A LA Weekly blogger with a limited understanding of Canadian cultural grants has drawn attention to some controversial artwork in the new album from Living with Lions. The album, Holy Shit, was released earlier this week and was indirectly supported through funding from the Canadian government through a program called FACTOR. The controversy stems from the inclusion of an image of Jesus Christ as "a turd in a toga."
The Canadian heritage minister James Moore also added his own criticisms saying that "the content of this CD is offensive and the fact that it is clearly designed to offend a group of Canadians based on their faith is simply wrong."
Without editorializing, it's worth noting that FACTOR grants do not involve government approval of lyrical or artistic expression. They are based on demos shown to a jury of "producers, broadcasters, managers, label owners/representatives, artists/songwriters, media, and retailers." This always predates proper studio recording and certainly predates album artwork. Moreover, the goal of the program is to encourage homegrown Canadian talent, not act as a filter for non-offensive art. Canada, like the United States, guarantees freedom of speech though a number of exceptions make the right significantly weaker particularly with regards to issues of colour, race, religion, ethnic origin, and sexual orientation.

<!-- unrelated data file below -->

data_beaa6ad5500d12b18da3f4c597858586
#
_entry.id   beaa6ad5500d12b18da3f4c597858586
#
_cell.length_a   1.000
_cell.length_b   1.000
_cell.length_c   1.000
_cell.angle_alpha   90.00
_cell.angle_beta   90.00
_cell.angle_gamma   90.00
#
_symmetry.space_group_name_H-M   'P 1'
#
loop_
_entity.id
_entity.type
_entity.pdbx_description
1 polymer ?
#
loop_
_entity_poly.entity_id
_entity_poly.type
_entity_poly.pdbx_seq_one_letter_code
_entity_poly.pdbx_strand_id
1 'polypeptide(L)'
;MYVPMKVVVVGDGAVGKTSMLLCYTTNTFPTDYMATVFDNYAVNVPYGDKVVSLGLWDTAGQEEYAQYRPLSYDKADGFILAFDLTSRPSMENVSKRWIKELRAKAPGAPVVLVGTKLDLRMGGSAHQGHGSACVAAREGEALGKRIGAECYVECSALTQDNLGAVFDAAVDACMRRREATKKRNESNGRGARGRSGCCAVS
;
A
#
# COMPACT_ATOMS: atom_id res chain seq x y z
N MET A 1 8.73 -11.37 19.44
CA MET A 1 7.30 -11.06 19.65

None of this is super-secret information just for Canadians as it is well documented on the organization's official website. Moreover, FACTOR is administered by a private non-profit organization and not by the government who only provide high level funding and loans to support Canadian artists.
You can check out the original blog at LA Weekly.